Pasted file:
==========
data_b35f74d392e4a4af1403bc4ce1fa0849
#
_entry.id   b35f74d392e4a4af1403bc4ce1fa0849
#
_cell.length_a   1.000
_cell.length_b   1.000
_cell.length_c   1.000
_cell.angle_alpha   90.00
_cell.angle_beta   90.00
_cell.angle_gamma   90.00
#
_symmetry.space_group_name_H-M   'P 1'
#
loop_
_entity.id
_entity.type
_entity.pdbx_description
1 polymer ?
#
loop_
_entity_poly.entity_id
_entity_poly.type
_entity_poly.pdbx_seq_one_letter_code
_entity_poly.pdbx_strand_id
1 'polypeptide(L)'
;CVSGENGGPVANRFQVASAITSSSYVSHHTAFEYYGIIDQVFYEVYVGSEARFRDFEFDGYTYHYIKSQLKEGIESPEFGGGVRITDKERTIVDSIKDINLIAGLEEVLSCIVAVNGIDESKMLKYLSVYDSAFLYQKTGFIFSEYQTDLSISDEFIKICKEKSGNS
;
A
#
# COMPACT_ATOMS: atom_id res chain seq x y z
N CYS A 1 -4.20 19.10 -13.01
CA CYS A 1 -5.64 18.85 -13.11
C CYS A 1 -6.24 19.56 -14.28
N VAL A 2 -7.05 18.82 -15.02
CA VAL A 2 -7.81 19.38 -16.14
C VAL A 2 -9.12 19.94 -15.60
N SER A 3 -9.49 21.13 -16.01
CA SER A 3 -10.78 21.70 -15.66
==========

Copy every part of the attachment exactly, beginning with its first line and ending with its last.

data_b35f74d392e4a4af1403bc4ce1fa0849
#
_entry.id   b35f74d392e4a4af1403bc4ce1fa0849
#
_cell.length_a   1.000
_cell.length_b   1.000
_cell.length_c   1.000
_cell.angle_alpha   90.00
_cell.angle_beta   90.00
_cell.angle_gamma   90.00
#
_symmetry.space_group_name_H-M   'P 1'
#
loop_
_entity.id
_entity.type
_entity.pdbx_description
1 polymer ?
#
loop_
_entity_poly.entity_id
_entity_poly.type
_entity_poly.pdbx_seq_one_letter_code
_entity_poly.pdbx_strand_id
1 'polypeptide(L)'
;CVSGENGGPVANRFQVASAITSSSYVSHHTAFEYYGIIDQVFYEVYVGSEARFRDFEFDGYTYHYIKSQLKEGIESPEFGGGVRITDKERTIVDSIKDINLIAGLEEVLSCIVAVNGIDESKMLKYLSVYDSAFLYQKTGFIFSEYQTDLSISDEFIKICKEKSGNS
;
A
#
# COMPACT_ATOMS: atom_id res chain seq x y z
N CYS A 1 -4.20 19.10 -13.01
CA CYS A 1 -5.64 18.85 -13.11
C CYS A 1 -6.24 19.56 -14.28
N VAL A 2 -7.05 18.82 -15.02
CA VAL A 2 -7.81 19.38 -16.14
C VAL A 2 -9.12 19.94 -15.60
N SER A 3 -9.49 21.13 -16.01
CA SER A 3 -10.78 21.70 -15.66